Arthritis is more than just wear and tear or a disease of the elderly. The words “arthro” meaning “joint” and “itis” meaning “inflammation” are combined together to get ‘arthritis’. It’s a general term for any condition that causes joint inflammation.
There are more than 100 types of arthritis and related conditions. People of all ages, genders and races can and do have arthritis. The Canadian economy loses more than $6.4 billion annually as a result of arthritic disability, mostly from lost work days due to long term disability.
Common Arthritis Symptoms
Common arthritis joint symptoms include swelling, pain, stiffness and decreased range of motion. Symptoms may come and go. They can be mild, moderate or severe. Osteoarthritis (OA, most common), rheumatoid arthritis (RA), lupus, gout, psoriatic arthritis and ankylosing spondylitis (AS) are all conditions that can cause joint inflammation and therefore are categorized as types of arthritis.
I want my joints to stay healthy…what should I do?
1. Get adjusted! Of course you knew that would be on the list. Over time, scar tissue and cell damage occur when joints are damaged or don’t move properly. Chiropractic adjustments restore and maintain healthy joint motion.
2. Move your joints: Just 30 minutes of exercise five times a week helps joints stay limber and strengthens the muscles that support your knees and hips. Focus on low-impact exercises like walking, cycling or swimming.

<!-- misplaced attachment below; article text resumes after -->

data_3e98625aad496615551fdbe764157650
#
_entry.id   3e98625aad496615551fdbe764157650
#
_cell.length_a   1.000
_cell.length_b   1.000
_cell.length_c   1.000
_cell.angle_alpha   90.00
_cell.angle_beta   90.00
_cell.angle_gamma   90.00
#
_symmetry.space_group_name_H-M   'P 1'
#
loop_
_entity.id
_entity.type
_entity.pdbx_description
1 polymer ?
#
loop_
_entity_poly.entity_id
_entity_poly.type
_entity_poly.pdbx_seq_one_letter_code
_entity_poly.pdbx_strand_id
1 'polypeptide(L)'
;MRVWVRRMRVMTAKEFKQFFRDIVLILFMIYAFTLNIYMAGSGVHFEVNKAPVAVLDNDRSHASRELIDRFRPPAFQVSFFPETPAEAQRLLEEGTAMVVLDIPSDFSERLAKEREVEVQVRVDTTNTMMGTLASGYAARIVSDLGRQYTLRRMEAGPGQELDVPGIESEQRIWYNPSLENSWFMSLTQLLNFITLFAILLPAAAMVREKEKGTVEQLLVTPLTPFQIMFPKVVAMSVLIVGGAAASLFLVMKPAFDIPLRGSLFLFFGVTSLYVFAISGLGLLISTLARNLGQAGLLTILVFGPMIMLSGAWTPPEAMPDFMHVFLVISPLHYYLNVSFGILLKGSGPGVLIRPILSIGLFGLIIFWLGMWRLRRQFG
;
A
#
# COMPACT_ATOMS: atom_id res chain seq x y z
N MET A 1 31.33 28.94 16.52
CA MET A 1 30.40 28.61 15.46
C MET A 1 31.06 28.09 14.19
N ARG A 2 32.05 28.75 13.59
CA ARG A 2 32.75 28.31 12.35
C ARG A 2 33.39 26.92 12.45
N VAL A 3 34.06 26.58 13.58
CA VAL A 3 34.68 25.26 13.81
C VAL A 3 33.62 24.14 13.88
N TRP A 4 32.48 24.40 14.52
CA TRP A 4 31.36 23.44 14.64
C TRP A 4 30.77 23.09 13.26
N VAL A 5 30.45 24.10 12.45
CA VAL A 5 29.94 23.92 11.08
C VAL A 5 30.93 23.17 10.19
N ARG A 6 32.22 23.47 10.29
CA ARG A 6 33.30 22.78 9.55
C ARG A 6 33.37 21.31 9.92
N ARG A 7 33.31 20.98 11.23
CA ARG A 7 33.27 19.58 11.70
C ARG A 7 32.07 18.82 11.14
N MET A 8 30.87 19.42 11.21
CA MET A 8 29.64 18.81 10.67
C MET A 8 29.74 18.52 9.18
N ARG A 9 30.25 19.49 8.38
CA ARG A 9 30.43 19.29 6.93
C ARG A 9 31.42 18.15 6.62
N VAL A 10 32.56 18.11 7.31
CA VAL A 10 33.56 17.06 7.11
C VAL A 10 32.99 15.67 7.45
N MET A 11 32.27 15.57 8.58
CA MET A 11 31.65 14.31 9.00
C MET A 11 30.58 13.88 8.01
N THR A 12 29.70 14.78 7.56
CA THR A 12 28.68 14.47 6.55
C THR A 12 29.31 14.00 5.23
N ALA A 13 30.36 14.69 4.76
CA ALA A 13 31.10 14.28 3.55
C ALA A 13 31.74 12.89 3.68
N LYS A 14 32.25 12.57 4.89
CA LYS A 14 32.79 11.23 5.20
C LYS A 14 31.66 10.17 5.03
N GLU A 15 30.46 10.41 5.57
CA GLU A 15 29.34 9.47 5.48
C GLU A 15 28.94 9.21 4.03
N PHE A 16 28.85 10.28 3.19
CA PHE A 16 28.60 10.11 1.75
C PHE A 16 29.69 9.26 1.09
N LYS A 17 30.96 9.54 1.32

3. Stretch: Gentle stretching improves your range of motion and keeps your joints limber. Try to work in simple stretches into every day.
4. Omega-3 Fatty Acid: often associated with a healthy heart and glowing skin, however, it also plays a role in supporting the joints. Fatty acids help to prevent certain enzymes from damaging the joints and is known to help reduce inflammation. Fish, avocados, nuts, and seeds are also a great source.
5. Calcium: closely tied to bone and joint health. It is the nutrient associated with helping to form the bones and teeth and keep them strong. Calcium is effective in reducing joint inflammation and pain, especially in the knee joints. Dark leafy greens, milk, yogurt, and broccoli are high in calcium.
6. Vitamin D3: Studies have shown that people with low levels of vitamin D tend to suffer from joint pain more frequently. Vitamin D3 also assists in the body’s absorption of calcium and plays an important role in healthy immune function.
Read more about arthritis here.